Patient assistance programs are supposed to help patients pay for the cost of drugs should they have no insurance or inadequate coverage. Pharmaceutical companies are the primary sponsors of these programs, yet their donations are intended to be for all patients, not just the ones that take their medications. These programs should be a benefit for patients and the healthcare system, in general. However, the Department of Justice (DOJ) has been targeting these programs, looking for corruption and financial kickbacks.
In this post, we’ll cover the importance of effective patient assistance programs, specific DOJ cases, and how pharmaceutical companies can act compliantly with statutes.
Many Americans struggle to pay for their prescriptions. That includes both insured and uninsured consumers. A new study by GoodRx found that nearly 40% of patients find it difficult to pay for their medications. This is a result of loss in income due to the pandemic, as individuals have had to tap into their savings and make hard choices about how to use their money.
The study also revealed that the out-of-pocket costs for prescriptions went up for 29.9% of respondents. Those realities caused consumers to delay getting refills, rationing, or make other changes to their regimen not proposed by their providers. There are severe consequences of medication nonadherence, which cost the healthcare system in the U.S. substantially every year, such as hospitalizations that would have otherwise been unnecessary.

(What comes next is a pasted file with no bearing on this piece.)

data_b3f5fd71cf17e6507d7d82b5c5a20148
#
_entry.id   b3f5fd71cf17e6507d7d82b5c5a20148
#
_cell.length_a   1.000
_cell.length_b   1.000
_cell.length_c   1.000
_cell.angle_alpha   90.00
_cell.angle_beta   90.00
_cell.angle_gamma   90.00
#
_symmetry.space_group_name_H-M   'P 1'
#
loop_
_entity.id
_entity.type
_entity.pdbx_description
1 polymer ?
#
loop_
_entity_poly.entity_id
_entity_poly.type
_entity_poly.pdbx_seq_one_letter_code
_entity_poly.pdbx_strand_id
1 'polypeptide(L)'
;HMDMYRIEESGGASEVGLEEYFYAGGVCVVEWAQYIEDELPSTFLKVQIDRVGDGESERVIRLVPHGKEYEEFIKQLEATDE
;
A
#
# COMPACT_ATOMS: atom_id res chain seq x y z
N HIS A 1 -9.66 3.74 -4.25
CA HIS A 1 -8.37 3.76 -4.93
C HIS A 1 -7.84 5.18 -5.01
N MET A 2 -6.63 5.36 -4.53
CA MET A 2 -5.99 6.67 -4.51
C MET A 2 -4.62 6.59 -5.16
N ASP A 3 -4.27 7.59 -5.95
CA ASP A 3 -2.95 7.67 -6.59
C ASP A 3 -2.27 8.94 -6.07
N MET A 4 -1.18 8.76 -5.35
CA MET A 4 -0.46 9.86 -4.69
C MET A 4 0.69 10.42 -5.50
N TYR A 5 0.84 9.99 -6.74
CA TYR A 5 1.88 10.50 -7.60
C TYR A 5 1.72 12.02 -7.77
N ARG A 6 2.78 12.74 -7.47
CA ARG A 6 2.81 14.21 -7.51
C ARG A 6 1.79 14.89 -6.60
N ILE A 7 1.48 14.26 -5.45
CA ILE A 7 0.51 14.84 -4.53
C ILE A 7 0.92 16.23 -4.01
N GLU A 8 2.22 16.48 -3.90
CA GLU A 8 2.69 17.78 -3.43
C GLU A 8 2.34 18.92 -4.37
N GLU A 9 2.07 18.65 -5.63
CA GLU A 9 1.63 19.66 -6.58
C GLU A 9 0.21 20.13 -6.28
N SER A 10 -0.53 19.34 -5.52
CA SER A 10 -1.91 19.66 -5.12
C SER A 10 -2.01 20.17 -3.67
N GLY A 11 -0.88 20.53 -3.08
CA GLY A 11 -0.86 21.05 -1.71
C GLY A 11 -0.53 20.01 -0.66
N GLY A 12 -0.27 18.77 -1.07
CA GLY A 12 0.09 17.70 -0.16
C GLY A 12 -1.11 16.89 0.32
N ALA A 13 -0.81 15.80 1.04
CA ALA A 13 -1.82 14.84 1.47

To combat medication nonadherence and ensure patients receive the treatments they need, the use of patient assistance programs can be beneficial — that's the positive side. The dark side deals with kickback, fraud, and deceptive practices, as uncovered by the DOJ.
From a consumer standpoint, the criticism extends from confusion and lack of transparency. Patients argue that it’s hard to understand criteria and that the registration process is overly complex. Acceptance into a program also locks the consumer into taking a brand-name drug, even if there are less expensive alternatives.